General Motors (GM) and Ford, both American automobile giants have never occupied a double digit market share in India. GM has recently even announced an exit plan by the end of the year from the country. This and the exits of other American multinationals such as Mary Kay raises several questions about why certain American companies are failing in this market which now attracts greater FDI than China even. Generally speaking, European and East Asian brands seem to have greater presence in India. Yet, several American companies have been successful such as PepsiCo, Coca-Cola, Cisco, Boeing, GE, Cummins, HP, Google, Dell and McDonald’s. Certain key reasons exist for this lopsided success ratio. First of all, a consistent leadership over time is crucial in this market as India is a complex one consisting of a mix of Western and Asiatic values. GE for example has had a single leader over the last fourteen years as opposed to the constantly shifting leadership at GM. Local leaders need autonomy to even tweak products or servicing suited to the market as done by PepsiCo in launching Kurkure snacks, Whirlpool during their campaign to attract hand washers to washing machine and by Western Union for partnering with the national postal services. Since GM’s competition is expected to be India-centric, the corporate strategy too needs to be centred around such a philosophy as done by Japan’s Suzuki and Korea’s Hyundai. GM is a mass player, and thus their focus should not be limited to the top of the pyramid but also reflect towards the middle of it to truly take advantage of the market. Finally, every entrant into India must recognize that there will be no instant gains, but only long-term thinking ought to succeed. PepsiCo and Boeing both followed this approach.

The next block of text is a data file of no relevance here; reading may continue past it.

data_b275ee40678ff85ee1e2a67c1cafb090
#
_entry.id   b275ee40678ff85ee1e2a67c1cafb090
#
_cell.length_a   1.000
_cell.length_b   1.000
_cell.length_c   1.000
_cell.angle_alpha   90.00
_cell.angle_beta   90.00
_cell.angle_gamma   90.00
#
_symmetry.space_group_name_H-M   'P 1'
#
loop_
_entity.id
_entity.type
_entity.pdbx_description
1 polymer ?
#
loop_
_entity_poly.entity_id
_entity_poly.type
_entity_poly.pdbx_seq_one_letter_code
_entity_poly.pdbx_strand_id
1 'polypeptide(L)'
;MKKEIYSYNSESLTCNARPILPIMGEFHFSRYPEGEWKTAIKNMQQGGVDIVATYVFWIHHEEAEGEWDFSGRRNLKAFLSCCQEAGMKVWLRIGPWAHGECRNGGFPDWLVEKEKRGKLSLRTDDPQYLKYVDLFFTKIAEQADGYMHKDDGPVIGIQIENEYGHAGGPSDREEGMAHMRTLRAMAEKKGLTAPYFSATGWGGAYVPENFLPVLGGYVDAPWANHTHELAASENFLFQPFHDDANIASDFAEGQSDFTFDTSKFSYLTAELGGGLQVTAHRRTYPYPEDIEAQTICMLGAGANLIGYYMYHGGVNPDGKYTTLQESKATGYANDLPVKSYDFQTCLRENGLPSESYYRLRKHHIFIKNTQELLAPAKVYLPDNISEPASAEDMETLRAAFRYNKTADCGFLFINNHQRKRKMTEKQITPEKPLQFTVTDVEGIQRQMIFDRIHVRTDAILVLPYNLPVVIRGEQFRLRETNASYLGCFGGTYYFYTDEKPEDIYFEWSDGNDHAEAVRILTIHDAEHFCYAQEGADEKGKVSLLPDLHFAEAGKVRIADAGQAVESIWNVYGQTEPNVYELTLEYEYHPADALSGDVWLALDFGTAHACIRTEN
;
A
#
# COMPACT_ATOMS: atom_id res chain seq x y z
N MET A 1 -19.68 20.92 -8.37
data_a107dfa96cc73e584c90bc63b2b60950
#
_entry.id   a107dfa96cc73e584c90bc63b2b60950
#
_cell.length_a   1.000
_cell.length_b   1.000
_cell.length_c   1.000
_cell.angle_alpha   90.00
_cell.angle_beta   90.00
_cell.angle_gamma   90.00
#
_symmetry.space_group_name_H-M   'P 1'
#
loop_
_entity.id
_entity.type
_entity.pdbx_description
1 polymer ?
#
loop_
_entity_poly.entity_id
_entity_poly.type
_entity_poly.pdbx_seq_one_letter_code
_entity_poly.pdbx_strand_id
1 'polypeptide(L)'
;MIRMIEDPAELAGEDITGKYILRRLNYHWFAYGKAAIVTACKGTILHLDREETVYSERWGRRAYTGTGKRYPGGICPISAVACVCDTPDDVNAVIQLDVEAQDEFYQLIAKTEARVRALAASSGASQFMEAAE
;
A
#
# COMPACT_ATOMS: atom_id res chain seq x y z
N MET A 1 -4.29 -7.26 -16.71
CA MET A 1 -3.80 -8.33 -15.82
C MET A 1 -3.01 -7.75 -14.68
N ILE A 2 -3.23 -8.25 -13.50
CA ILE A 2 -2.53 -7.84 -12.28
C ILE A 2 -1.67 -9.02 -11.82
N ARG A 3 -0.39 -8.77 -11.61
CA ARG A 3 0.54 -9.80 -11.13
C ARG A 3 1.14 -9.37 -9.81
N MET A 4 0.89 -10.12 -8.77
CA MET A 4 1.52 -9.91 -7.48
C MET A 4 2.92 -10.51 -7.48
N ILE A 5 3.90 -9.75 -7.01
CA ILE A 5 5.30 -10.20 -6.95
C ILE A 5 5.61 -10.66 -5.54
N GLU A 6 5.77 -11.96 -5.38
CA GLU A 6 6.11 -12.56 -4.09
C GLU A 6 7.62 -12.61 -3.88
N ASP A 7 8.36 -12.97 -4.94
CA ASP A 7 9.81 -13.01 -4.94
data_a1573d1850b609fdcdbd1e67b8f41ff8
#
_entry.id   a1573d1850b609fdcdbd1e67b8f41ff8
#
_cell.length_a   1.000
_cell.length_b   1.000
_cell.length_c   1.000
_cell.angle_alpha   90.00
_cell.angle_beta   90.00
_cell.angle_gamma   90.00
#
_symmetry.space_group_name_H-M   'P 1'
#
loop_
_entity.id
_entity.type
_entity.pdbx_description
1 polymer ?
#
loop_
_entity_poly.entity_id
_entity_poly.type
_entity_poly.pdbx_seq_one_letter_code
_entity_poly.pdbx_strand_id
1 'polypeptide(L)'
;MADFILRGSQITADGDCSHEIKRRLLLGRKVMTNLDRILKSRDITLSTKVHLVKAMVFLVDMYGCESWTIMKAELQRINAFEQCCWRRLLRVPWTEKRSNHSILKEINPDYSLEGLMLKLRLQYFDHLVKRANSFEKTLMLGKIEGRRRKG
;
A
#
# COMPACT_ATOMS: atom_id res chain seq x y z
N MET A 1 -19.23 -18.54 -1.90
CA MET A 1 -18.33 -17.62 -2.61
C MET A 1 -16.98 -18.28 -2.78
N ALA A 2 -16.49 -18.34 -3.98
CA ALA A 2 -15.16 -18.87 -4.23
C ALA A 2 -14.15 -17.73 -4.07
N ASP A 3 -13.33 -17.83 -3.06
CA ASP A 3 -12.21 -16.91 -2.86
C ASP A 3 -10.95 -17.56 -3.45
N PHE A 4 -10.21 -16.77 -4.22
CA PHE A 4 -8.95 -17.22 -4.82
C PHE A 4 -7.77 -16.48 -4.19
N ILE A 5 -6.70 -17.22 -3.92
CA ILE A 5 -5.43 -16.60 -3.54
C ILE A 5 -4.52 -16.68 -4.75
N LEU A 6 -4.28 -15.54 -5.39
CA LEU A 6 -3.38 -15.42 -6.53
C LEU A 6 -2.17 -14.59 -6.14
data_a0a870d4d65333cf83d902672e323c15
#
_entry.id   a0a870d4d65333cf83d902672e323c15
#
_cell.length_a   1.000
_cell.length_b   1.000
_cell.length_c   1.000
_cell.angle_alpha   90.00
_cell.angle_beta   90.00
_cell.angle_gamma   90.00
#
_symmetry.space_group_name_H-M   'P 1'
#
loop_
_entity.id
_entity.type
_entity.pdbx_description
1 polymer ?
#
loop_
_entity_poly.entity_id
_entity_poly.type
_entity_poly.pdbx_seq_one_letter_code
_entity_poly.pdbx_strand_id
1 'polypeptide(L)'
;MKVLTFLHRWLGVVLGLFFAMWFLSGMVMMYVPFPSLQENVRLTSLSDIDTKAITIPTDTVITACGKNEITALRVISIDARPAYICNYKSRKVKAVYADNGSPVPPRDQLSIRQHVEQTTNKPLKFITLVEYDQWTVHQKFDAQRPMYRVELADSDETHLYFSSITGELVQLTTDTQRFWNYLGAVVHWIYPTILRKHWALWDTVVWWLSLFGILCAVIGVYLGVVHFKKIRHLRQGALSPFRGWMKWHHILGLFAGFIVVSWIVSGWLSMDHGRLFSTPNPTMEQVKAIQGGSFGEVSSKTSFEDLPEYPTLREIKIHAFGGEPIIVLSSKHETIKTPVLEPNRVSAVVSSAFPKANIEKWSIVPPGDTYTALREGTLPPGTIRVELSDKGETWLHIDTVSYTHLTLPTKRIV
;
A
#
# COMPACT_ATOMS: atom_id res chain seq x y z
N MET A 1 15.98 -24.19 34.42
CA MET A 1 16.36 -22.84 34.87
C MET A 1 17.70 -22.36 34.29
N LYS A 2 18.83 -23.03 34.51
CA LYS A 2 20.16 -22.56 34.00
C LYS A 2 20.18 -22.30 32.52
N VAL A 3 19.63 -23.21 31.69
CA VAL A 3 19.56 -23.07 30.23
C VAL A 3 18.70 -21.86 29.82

Uploaded Date:29/06/2017

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